If you sell real estate for more than you paid for it, you may owe capital gains tax on the sale of the property. You can report and file this through your usual federal income tax return. If the property is your primary home, you may be able to exclude some of the gain from your taxes. Make sure you understand the IRS rules about when these provisions apply.
If you sell real estate at a profit, you'll normally owe income tax on the capital gains on the land sale. You'll also need to make sure you pay the right amount of property tax on the time you owned the land.
Income Tax on Land Sale
If you own property as a home or simply as an investment and you sell it for more than you paid, you will likely owe capital gains tax to the Internal Revenue Service. Capital gains applies when you sell an investment, whether it's land or stocks, that you've held for more than a year.
The good news is that the capital gains rate is often less than you'd pay on ordinary income, such as income from work or bank interest payments. Most taxpayers pay a capital gains rate of 15 percent, while some pay 0 percent or 20 percent depending on their income. You may also owe state capital gains tax.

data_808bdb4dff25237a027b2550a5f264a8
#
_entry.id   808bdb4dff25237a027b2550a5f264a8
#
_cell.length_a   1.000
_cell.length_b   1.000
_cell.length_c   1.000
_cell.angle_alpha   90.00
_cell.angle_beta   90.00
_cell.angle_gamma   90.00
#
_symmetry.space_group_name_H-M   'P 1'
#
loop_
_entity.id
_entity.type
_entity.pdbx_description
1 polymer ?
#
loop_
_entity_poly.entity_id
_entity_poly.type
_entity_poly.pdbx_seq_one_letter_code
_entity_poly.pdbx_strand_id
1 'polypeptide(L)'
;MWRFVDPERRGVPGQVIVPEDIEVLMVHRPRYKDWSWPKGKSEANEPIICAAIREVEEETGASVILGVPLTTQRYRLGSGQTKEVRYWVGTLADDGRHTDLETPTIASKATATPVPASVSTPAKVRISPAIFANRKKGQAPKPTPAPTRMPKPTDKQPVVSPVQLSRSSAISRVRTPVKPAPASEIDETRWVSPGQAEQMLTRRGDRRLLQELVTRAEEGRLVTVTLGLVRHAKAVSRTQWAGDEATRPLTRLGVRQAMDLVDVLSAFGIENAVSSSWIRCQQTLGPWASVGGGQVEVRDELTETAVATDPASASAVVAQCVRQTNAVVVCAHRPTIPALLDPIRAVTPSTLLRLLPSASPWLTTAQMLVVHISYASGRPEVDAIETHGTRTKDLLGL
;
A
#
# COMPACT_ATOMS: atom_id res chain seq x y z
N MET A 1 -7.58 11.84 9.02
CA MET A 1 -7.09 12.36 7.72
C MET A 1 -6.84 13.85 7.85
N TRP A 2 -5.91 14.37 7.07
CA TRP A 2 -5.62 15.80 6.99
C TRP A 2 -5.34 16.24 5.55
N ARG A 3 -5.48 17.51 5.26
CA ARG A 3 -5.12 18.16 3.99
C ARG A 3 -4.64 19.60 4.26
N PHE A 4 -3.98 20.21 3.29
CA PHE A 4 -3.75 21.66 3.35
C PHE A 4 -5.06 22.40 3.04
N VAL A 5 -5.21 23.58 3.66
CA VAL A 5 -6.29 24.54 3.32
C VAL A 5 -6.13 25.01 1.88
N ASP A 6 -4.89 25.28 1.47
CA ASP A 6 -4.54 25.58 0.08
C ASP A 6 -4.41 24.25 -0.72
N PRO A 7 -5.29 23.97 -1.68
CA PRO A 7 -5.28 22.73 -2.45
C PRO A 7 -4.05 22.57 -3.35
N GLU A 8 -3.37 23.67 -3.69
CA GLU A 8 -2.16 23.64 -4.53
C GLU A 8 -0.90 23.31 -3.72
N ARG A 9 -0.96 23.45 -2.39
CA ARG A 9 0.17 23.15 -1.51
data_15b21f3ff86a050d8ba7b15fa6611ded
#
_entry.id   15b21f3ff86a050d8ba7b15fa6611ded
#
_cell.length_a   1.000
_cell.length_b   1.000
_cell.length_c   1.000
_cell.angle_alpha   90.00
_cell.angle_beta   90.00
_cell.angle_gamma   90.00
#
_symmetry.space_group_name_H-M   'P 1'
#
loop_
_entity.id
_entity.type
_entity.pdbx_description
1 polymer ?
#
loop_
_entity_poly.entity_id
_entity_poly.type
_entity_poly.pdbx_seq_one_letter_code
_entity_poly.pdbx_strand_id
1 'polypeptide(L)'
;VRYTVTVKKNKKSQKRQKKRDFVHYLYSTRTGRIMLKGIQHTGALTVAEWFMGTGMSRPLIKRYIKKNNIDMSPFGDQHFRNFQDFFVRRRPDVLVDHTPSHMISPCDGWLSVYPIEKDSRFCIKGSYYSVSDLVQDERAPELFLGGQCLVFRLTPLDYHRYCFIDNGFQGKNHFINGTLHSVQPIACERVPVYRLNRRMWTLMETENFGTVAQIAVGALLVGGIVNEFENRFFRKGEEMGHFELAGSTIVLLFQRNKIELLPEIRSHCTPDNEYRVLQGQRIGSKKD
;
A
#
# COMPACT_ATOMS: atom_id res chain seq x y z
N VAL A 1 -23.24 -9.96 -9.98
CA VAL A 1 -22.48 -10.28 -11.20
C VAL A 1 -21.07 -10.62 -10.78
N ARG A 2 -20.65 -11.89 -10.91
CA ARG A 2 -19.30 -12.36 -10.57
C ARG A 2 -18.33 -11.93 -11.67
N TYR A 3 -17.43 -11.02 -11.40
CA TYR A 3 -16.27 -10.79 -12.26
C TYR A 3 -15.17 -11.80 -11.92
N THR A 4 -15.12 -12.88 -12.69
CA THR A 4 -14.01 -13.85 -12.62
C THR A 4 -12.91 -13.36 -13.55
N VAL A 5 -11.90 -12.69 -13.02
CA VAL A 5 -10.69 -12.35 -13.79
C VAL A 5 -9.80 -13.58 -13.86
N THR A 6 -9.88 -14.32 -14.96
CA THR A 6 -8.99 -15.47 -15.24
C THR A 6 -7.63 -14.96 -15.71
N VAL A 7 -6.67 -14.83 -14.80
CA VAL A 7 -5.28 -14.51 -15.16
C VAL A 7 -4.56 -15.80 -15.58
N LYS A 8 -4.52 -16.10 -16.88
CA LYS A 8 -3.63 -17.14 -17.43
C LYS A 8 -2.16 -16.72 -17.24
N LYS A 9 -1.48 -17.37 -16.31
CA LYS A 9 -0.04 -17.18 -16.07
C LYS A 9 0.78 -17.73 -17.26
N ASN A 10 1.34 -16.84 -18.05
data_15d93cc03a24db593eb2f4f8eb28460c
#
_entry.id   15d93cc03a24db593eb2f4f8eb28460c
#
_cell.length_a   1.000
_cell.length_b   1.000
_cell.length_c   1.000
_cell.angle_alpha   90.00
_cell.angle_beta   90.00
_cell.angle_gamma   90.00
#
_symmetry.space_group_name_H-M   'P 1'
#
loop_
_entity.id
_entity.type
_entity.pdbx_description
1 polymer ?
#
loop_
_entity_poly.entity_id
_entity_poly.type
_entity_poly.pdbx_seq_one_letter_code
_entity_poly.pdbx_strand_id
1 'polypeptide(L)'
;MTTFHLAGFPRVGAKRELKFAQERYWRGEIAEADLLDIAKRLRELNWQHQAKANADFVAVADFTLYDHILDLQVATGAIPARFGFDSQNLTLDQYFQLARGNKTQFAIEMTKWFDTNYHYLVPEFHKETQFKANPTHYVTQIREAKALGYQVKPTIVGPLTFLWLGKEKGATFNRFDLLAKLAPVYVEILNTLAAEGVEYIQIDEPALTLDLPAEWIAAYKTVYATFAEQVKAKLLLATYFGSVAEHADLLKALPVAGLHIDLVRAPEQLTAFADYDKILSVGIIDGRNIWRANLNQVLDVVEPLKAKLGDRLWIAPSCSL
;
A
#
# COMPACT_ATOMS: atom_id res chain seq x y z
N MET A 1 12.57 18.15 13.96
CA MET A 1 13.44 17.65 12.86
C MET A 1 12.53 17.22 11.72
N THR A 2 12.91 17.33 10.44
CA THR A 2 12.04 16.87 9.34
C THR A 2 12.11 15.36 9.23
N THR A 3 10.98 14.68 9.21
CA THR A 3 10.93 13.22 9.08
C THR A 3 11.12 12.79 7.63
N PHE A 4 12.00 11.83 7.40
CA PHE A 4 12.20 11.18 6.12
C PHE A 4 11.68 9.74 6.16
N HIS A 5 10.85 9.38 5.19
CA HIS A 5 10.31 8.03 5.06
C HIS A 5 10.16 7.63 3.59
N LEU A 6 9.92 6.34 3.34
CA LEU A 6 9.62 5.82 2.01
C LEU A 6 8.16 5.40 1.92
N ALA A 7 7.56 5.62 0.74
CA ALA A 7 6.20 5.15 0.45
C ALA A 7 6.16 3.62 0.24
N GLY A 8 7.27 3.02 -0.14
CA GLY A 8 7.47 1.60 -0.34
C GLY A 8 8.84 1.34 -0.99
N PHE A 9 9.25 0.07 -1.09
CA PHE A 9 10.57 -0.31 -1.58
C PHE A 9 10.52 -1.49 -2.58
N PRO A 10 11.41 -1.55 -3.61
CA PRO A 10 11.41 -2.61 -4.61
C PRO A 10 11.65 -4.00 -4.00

Figuring Your Capital Gain
Your capital gain is equal to the amount you sold the house minus your cost basis in the property. The cost basis may just be the amount you paid for the house, but it's usually a larger number, because you're allowed to include purchase expenses such as title insurance and closing costs, as well as selling expenses including a real estate agent commission and lawyer's fees for when you sell the property.
You can also deduct the costs of improvements you made to the property that have a useful life of more than a year, which is likely to include most structures and renovations on your land. If the property has gone down in value, you can claim a deductible capital loss.
Short-Term Capital Gains Tax Rate
If you've owned the property for less than a year, you may have to pay tax at the short-term capital gains rate, which is equal to your ordinary income rate. This may be a reason to hold on to real estate for at least a year unless there are particular reasons why you simply can't.
Exemption on Primary Home
If the piece of property you're selling is your home, you can exclude a great deal from your taxable capital gains. Specifically, if you're single, the first $250,000 of your gain is excluded from federal tax, and if you're married, you can together exclude up to $500,000 in gains.